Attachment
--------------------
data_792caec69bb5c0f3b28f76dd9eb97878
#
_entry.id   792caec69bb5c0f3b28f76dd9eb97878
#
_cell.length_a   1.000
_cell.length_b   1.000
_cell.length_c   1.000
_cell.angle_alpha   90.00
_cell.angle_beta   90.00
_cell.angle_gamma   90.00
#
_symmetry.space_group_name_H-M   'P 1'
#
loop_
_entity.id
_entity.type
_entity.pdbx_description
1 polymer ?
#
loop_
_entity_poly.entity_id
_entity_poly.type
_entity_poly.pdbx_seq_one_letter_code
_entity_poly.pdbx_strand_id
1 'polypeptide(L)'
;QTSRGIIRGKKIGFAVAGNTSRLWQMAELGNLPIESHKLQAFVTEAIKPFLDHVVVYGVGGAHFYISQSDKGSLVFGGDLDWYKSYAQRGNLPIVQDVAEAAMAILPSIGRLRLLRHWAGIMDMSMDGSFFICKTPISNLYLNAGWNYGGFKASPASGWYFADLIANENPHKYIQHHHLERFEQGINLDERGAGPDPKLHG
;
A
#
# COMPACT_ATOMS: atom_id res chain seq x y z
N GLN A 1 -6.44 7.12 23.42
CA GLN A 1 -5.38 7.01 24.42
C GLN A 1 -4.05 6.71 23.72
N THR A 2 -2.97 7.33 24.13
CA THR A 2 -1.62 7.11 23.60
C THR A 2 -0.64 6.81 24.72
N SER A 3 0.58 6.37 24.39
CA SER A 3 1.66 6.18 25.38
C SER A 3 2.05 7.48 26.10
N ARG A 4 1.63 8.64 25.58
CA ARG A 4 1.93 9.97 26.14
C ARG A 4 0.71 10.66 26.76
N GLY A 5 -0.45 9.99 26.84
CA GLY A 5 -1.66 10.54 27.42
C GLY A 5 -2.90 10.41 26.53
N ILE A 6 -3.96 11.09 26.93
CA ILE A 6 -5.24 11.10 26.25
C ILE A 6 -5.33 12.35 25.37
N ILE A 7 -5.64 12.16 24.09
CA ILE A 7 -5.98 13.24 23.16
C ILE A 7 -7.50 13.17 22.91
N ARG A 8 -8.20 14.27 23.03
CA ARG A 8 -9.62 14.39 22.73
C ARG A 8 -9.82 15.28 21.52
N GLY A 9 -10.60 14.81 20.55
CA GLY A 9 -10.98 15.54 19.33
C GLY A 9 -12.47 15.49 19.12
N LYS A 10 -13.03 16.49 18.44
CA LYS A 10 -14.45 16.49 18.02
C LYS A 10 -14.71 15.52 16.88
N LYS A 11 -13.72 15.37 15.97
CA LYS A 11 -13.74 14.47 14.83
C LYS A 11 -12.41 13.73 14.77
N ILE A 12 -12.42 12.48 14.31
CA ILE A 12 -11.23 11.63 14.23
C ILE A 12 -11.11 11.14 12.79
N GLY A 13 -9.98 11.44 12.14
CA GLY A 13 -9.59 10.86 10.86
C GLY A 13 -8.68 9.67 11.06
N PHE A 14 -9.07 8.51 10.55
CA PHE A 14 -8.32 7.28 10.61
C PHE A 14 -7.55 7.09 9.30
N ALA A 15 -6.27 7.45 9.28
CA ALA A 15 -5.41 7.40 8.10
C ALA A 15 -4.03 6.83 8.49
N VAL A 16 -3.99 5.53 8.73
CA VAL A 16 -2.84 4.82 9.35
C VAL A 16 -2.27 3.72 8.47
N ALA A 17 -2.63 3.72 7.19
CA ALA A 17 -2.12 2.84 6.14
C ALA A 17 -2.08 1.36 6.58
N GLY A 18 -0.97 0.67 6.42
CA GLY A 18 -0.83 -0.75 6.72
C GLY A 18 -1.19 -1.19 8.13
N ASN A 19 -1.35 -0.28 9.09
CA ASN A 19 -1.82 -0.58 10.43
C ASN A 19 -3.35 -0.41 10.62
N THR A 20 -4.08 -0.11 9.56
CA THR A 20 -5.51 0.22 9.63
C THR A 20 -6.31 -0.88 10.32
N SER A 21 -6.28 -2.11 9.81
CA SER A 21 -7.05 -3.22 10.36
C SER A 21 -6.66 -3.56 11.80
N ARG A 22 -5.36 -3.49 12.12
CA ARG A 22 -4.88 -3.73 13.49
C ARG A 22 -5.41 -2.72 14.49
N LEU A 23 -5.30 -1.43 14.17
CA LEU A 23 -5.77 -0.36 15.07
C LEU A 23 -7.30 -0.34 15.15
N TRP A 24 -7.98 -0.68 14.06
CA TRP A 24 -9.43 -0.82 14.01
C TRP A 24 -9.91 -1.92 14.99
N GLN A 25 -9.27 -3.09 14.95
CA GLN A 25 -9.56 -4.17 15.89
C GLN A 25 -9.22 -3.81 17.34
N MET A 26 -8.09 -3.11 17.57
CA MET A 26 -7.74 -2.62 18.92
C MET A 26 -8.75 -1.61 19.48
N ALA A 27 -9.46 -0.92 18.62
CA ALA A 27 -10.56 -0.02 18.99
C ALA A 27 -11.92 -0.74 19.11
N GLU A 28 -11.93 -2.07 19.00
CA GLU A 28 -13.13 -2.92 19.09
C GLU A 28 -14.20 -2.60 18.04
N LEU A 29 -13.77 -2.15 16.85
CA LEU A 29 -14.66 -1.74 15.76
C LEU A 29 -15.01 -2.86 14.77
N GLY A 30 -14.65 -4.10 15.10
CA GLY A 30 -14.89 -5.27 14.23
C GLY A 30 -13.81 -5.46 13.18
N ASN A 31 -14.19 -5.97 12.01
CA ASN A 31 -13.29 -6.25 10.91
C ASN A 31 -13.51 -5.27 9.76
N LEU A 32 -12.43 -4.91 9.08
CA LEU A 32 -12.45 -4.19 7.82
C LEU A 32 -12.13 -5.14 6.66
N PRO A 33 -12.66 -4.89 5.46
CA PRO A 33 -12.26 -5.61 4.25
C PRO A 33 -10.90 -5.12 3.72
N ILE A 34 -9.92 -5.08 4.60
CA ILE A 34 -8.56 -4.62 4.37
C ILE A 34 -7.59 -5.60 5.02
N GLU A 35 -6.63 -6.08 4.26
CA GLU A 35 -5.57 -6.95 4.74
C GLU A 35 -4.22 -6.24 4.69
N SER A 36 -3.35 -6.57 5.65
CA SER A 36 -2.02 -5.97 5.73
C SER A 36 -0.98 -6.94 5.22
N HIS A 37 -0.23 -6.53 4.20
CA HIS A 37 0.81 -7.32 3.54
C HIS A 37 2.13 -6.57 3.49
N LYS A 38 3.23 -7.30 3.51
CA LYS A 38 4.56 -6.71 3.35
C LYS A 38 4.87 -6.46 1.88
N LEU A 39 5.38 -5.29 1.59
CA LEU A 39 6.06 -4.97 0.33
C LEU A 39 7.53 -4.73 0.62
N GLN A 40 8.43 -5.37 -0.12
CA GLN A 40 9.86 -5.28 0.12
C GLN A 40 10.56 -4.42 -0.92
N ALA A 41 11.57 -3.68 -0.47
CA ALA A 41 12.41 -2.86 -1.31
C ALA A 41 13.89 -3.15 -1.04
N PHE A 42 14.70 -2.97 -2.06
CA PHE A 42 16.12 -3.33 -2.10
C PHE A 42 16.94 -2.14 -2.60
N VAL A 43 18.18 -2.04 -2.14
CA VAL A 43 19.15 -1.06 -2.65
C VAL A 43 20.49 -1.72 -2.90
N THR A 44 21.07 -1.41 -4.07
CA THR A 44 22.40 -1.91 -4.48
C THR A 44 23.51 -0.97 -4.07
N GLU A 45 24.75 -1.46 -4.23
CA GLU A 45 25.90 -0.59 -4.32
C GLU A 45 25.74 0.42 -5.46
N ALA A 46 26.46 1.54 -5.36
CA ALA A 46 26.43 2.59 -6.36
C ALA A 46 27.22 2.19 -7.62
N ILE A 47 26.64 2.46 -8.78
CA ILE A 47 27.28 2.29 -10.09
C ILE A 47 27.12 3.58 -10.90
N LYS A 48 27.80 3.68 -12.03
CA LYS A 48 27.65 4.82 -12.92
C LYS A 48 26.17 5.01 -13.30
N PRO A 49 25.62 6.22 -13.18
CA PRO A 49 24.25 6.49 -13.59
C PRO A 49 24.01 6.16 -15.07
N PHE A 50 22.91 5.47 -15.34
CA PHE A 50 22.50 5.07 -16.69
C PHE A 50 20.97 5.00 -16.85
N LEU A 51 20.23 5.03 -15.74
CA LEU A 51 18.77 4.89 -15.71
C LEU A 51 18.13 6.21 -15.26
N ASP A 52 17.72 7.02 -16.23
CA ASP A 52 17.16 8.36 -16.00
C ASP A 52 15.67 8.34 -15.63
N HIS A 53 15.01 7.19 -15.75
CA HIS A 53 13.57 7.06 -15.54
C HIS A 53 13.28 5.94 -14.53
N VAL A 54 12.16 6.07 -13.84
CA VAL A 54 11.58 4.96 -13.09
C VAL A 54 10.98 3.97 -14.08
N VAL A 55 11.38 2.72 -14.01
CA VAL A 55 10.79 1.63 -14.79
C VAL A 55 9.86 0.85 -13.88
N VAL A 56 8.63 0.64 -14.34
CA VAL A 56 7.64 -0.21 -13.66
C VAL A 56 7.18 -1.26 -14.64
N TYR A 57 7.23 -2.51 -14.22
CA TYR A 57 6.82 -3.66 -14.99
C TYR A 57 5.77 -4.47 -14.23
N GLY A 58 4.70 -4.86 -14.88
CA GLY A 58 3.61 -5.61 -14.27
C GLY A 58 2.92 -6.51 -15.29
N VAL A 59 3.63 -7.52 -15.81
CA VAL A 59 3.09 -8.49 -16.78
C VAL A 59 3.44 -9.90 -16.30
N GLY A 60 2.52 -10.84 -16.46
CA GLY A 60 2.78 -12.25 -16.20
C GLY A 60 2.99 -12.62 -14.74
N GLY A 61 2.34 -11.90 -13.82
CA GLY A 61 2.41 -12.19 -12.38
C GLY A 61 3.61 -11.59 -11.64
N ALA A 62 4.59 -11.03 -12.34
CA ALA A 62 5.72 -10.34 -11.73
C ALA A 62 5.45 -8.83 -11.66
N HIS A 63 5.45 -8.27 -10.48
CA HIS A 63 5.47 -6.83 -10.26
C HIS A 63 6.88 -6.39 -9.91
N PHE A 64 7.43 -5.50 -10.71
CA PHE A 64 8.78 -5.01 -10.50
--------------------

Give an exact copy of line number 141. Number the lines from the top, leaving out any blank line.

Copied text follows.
C HIS A 37 2.13 -6.57 3.49